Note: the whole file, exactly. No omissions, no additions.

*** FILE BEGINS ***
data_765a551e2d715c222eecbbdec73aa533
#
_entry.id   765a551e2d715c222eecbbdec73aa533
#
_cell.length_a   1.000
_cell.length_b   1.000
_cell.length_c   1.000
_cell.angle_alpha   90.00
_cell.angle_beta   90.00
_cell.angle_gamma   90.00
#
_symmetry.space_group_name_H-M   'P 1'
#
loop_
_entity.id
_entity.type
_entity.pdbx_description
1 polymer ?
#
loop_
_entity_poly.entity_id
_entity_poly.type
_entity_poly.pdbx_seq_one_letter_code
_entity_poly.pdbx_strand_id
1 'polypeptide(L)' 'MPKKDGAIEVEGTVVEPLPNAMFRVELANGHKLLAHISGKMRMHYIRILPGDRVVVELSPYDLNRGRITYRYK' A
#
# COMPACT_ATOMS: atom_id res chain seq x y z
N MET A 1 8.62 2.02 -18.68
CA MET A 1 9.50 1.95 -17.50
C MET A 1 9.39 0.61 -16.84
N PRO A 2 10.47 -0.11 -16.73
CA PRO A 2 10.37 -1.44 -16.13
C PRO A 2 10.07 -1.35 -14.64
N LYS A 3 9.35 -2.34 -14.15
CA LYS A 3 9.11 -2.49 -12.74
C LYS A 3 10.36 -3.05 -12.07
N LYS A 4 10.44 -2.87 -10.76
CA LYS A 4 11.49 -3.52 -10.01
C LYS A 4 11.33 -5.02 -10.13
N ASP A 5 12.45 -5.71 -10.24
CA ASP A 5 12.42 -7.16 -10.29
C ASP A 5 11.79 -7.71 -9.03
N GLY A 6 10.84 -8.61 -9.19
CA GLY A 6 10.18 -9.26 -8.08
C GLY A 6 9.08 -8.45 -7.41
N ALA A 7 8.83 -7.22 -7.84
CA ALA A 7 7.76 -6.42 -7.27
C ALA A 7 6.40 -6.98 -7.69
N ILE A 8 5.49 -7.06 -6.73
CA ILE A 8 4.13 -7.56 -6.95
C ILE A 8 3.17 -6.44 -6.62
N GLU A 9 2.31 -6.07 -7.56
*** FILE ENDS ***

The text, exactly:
data_765a551e2d715c222eecbbdec73aa533
#
_entry.id   765a551e2d715c222eecbbdec73aa533
#
_cell.length_a   1.000
_cell.length_b   1.000
_cell.length_c   1.000
_cell.angle_alpha   90.00
_cell.angle_beta   90.00
_cell.angle_gamma   90.00
#
_symmetry.space_group_name_H-M   'P 1'
#
loop_
_entity.id
_entity.type
_entity.pdbx_description
1 polymer ?
#
loop_
_entity_poly.entity_id
_entity_poly.type
_entity_poly.pdbx_seq_one_letter_code
_entity_poly.pdbx_strand_id
1 'polypeptide(L)' 'MPKKDGAIEVEGTVVEPLPNAMFRVELANGHKLLAHISGKMRMHYIRILPGDRVVVELSPYDLNRGRITYRYK' A
#
# COMPACT_ATOMS: atom_id res chain seq x y z
N MET A 1 8.62 2.02 -18.68
CA MET A 1 9.50 1.95 -17.50
C MET A 1 9.39 0.61 -16.84
N PRO A 2 10.47 -0.11 -16.73
CA PRO A 2 10.37 -1.44 -16.13
C PRO A 2 10.07 -1.35 -14.64
N LYS A 3 9.35 -2.34 -14.15
CA LYS A 3 9.11 -2.49 -12.74
C LYS A 3 10.36 -3.05 -12.07
N LYS A 4 10.44 -2.87 -10.76
CA LYS A 4 11.49 -3.52 -10.01
C LYS A 4 11.33 -5.02 -10.13
N ASP A 5 12.45 -5.71 -10.24
CA ASP A 5 12.42 -7.16 -10.29
C ASP A 5 11.79 -7.71 -9.03
N GLY A 6 10.84 -8.61 -9.19
CA GLY A 6 10.18 -9.26 -8.08
C GLY A 6 9.08 -8.45 -7.41
N ALA A 7 8.83 -7.22 -7.84
CA ALA A 7 7.76 -6.42 -7.27
C ALA A 7 6.40 -6.98 -7.69
N ILE A 8 5.49 -7.06 -6.73
CA ILE A 8 4.13 -7.56 -6.95
C ILE A 8 3.17 -6.44 -6.62
N GLU A 9 2.31 -6.07 -7.56